Late Classes Should Never Be the Only Option

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Photo by Rafael Smith/ The Bottom Line File Photo

Stephani Anderson
Copy Editor

Surprisingly enough, there are classes starting at 8 p.m. and ending at 10 p.m. at UCSB, which works well for some students and doesn’t work for others. Film and media studies class Magic Lantern (FAMST 119ML) is one such example, with movie screenings from 6 p.m. to 11:50 p.m. on Mondays and Fridays.

While later classes may give students more freedom in their schedules and are suitable for some, no one should be forced to take classes that start so late in the day. Administration should offer morning, afternoon, and night classes to fit each students’ needs.

There are several drawbacks, like difficulty in focusing and increased stress, which often accompany later classes. Students shouldn’t be limited to night classes because retaining material after a long, busy day is tough.

Stress reaches an all-time high at the day’s end, which makes late classes unappealing. Fourth year philosophy major and applied psychology minor Mary Munoz feels “stress” during her philosophy section at 8 p.m. She said this is a result of still having things on her to-do list and having a nighttime class.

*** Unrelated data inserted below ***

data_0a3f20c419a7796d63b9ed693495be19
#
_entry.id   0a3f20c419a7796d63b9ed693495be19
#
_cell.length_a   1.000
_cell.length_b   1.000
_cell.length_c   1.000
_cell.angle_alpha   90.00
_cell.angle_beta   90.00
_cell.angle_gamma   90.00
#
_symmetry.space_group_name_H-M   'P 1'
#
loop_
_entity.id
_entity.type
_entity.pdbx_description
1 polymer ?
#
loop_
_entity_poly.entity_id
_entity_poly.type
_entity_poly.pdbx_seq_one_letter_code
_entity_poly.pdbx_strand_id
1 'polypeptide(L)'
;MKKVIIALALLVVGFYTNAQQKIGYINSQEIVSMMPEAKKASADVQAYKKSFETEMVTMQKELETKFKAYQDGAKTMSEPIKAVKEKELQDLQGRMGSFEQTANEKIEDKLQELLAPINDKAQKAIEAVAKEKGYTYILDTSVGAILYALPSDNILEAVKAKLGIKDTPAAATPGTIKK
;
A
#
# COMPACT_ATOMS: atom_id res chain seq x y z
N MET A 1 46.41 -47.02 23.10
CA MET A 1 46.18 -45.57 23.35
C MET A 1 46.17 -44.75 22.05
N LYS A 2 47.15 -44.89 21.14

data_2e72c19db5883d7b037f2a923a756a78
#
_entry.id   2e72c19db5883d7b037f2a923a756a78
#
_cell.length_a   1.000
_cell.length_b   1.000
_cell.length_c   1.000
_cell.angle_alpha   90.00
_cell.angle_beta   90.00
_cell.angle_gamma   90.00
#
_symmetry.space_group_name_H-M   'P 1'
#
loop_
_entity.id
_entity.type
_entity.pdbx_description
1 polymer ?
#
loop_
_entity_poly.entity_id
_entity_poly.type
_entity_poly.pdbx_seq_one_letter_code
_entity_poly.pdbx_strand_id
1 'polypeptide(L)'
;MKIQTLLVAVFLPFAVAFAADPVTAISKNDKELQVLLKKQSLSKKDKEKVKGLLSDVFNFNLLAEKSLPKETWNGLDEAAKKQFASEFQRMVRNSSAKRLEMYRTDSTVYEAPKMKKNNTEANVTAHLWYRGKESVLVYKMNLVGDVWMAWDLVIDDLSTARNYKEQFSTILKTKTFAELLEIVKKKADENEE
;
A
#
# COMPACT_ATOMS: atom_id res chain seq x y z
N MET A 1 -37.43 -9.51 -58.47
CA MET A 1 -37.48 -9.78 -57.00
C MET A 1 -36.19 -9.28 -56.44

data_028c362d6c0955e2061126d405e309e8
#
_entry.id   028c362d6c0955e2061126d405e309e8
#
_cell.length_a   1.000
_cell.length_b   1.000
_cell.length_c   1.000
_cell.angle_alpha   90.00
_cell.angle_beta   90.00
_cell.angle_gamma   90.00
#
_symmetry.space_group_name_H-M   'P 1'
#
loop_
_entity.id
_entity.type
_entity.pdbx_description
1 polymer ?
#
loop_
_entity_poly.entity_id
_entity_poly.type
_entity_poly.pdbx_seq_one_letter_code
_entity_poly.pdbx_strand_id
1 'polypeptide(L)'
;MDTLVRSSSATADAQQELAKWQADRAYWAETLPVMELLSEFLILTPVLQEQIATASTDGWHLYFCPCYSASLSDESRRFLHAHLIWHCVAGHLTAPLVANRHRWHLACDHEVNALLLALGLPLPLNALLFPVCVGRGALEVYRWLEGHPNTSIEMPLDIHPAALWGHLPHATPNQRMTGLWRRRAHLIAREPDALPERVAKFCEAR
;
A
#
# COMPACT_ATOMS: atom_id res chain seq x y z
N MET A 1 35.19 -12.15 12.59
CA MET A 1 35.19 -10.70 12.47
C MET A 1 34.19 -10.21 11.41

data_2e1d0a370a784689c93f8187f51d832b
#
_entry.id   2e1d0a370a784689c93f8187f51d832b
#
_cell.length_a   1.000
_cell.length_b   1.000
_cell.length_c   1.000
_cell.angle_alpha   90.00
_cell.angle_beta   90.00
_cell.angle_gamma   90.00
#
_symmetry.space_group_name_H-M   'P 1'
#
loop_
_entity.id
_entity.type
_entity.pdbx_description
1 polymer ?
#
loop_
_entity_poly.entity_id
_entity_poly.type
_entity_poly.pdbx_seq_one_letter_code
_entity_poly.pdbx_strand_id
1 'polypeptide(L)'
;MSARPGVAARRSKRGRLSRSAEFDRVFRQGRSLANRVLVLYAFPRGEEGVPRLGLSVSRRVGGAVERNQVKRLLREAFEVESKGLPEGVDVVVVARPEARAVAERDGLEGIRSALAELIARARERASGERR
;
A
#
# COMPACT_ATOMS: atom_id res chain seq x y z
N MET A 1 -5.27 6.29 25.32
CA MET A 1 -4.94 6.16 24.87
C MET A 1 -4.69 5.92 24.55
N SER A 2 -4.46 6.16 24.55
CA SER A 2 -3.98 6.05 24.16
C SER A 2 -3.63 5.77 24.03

Expecting every student to function well later in the evening is unreasonable. From 8 p.m. to 10 p.m., the brain experiences “an abrupt transition” from being “wide awake” to “sleepy,” according to a report by Australian and British researchers. Each person’s body works differently, hence the terms “night owl” and “early bird.”

Even during afternoon classes, the brain’s concentration levels are not as high as early morning levels. Between 3 p.m. and 6 p.m., the brain is “pretty fatigued.”

Students are also more likely to skip classes later in the day especially if they have to go back to campus when they would rather just stay home. Munoz prefers earlier classes and feels more “discouraged” to go to class because it’s so late. After all, going to and from campus in the dark and waiting for the bus in the cold don’t seem all that enticing.

However, there are people who work most of the day, so night classes are their only option.

While starting class at 8 p.m. or later works for students who have daytime jobs or extracurricular activities, this shouldn’t be the expectation for all students. Letting students choose their own schedules is best because each student has different needs.

In fact, fourth year sociology major Lexie Henderson doesn’t mind having a class from 8 to 9:15 p.m. and another from 7 to 9:50 p.m as much. She says she doesn’t have a problem paying attention during these times. However, this isn’t suitable for everyone, like early birds or people who function better in the morning.

Because late classes work for some Gauchos, offering later times is still necessary. A variety of course times provide students with more flexibility when they create their schedules and may be better for professors and grad students too.

Sleep specialist Dr. Rubin Naiman says your body and mind slow down as the sun goes down. So, when the sun goes down, administration should still offer classes but provide other available times as well.